A biodegradable sponge made from sunflower pollen has been created by scientists, Mothership reported on 8 April.

The development was the latest in a series of studies exploring potential pollen applications, the report said.

Scientists from Nanyang Technological University in Singapore (NTU Singapore) and Sungkyunkwan University in South Korea said the sponge’s ability to soak up oil and other organic substances meant it could be used to clean up marine oil spills and, when scaled up, remove contaminants from water bodies.

Pollen not used for plant pollination was often considered as biological waste, Mothership quoted the study’s lead scientist Prof Cho Nam-Joon, from the NTU School of Material Science and Engineering, as saying.

“Through our work, we try to find new uses for this ‘waste’ and turn it into a natural resource that is renewable, affordable and biodegradable.”

After acquiring sunflower pollen from China and Brazil, the scientists removed the pollen grain’s sticky oil-based cement-like coating, the report said. The pollen was then incubated for three days in an alkaline condition. A gel-like material emerged from the process and was then freeze-dried.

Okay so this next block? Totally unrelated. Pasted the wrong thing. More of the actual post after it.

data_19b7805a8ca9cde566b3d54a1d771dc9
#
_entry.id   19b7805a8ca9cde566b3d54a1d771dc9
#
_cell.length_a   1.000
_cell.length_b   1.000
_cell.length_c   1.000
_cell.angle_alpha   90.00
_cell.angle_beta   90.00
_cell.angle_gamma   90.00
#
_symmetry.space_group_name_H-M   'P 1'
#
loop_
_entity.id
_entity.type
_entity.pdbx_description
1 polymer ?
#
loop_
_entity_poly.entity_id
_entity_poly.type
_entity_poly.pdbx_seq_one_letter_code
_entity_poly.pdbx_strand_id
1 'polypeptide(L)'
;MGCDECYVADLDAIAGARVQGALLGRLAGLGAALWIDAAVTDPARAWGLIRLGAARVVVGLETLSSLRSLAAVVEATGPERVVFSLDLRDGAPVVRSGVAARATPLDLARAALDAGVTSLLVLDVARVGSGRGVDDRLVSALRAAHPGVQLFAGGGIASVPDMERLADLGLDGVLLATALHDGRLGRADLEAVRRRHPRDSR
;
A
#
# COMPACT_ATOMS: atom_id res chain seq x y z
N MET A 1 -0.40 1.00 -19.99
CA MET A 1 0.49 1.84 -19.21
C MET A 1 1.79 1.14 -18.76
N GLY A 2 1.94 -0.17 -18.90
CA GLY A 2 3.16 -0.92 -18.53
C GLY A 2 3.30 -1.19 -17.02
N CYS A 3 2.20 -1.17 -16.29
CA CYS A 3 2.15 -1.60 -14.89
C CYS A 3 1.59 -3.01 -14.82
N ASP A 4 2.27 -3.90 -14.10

Following this process, the pollen sponge was formed and the structure transformed into a 3D porous architecture. The sponge’s durability was increased by brief heating at 200° C.

As pollen was abundant and with sunflower pollen retailing for around US$7.50/tonne, the pollen-made sponge was a relatively low cost material, Mothership reported.

Coated with stearic acid, the sponge is hydrophobic and repels water, according to the scientists. This allowed the sponge to absorb oil and other contaminants and less likely to take in water.

Oil-absorption tests conducted with oils and organic solvents of varying densities - such as gasoline, pump oil and n-hexane (a chemical found in crude oil) - found the pollen sponge was comparable to polypropylene absorbents, which were currently used by companies to absorb corrosives or oil-based liquids, Mothership wrote.

“These results demonstrate that the pollen sponge can selectively absorb and release oil contaminants and has similar performance levels to commercial oil absorbents,” Cho said.

Following a trial phase, the researchers hoped to make bigger sponges for industrial use and hoped to test them in real-life environments, the report said.

“We hope our pollen materials can one day replace widely-used plastics and help to curb the global issue of plastic pollution,” Prof Cho said.